No one needs to tell you that times feel anxious. Are you reading this on your phone? Swiping? The tone of the era is nervous, tense, preoccupied, and so many elements of our culture — our books, technology, TV shows, politics — reflect our internal state. At The New York Times, Alex Williams explores how this new age of anxiety is the unfortunate, natural progression of the original age of anxiety that poet W.H. Auden named 70 years ago. (Though every generation had reasons to be anxious.) What is our deal? How do we deal? Yoga, weed, removing the app.

Consider the fidget spinner: endlessly whirring between the fingertips of “Generation Alpha,” annoying teachers, baffling parents. Originally marketed as a therapeutic device to chill out children with anxiety, attention deficit hyperactivity disorder or autism, these colorful daisy­-shaped gizmos have suddenly found an unlikely off­-label use as an explosively popular toy, perhaps this generation’s Rubik’s Cube.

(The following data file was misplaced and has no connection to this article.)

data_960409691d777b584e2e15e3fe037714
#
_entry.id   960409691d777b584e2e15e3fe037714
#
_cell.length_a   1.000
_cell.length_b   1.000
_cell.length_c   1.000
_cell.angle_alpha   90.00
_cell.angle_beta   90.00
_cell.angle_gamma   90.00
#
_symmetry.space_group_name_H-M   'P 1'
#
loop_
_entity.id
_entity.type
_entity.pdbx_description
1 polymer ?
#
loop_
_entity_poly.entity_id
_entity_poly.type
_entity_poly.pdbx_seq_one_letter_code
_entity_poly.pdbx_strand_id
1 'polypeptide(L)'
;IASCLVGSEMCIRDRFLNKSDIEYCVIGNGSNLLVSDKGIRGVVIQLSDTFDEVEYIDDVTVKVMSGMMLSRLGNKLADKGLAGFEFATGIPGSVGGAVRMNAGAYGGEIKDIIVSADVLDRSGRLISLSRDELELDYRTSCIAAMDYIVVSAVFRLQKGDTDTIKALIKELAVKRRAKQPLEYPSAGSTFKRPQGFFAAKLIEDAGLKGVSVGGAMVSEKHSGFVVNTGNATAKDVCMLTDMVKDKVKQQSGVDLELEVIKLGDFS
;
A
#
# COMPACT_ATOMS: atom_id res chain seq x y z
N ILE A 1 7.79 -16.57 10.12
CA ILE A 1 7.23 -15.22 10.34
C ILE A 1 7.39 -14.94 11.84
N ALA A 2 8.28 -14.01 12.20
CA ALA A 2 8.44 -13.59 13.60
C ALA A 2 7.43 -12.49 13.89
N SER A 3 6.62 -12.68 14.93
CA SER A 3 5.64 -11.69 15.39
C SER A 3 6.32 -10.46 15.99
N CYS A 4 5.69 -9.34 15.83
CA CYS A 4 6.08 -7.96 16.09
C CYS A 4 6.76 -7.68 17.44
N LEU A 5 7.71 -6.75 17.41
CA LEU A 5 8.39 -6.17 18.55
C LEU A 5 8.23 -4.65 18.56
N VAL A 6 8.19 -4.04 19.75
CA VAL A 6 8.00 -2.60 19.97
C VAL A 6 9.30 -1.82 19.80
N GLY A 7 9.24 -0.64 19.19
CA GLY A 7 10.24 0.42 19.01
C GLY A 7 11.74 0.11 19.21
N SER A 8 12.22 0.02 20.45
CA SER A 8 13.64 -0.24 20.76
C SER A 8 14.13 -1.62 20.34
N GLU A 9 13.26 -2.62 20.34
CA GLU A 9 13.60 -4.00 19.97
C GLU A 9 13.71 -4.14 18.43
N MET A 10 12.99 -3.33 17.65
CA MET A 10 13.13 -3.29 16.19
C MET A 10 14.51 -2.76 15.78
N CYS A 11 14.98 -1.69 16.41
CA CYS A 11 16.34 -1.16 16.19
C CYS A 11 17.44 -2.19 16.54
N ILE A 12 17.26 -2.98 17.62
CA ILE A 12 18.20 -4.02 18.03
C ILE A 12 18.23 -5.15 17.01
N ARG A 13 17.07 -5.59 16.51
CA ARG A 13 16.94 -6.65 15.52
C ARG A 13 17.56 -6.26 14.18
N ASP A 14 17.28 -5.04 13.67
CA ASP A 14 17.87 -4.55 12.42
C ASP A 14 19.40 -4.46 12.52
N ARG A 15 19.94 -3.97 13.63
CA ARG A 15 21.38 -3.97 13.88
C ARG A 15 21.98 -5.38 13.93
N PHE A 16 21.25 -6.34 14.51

But the Cube was fundamentally a cerebral, calm pursuit, perfect for the latchkey children of the 1980s to while away their lonely, Xbox­-free hours. The fidget spinner is nothing but nervous energy rendered in plastic and steel, a perfect metaphor for the overscheduled, over-stimulated children of today as they search for a way to unplug between jujitsu lessons, clarinet practice and Advanced Placement tutoring.

According to data from the National Institute of Mental Health, some 38 percent of girls ages 13 through 17, and 26 percent of boys, have an anxiety disorder. On college campuses, anxiety is running well ahead of depression as the most common mental health concern, according to a 2016 national study of more than 150,000 students by the Center for Collegiate Mental Health at Pennsylvania State University. Meanwhile, the number of web searches involving the term has nearly doubled over the last five years, according to Google Trends. (The trendline for “depression” was relatively flat.)

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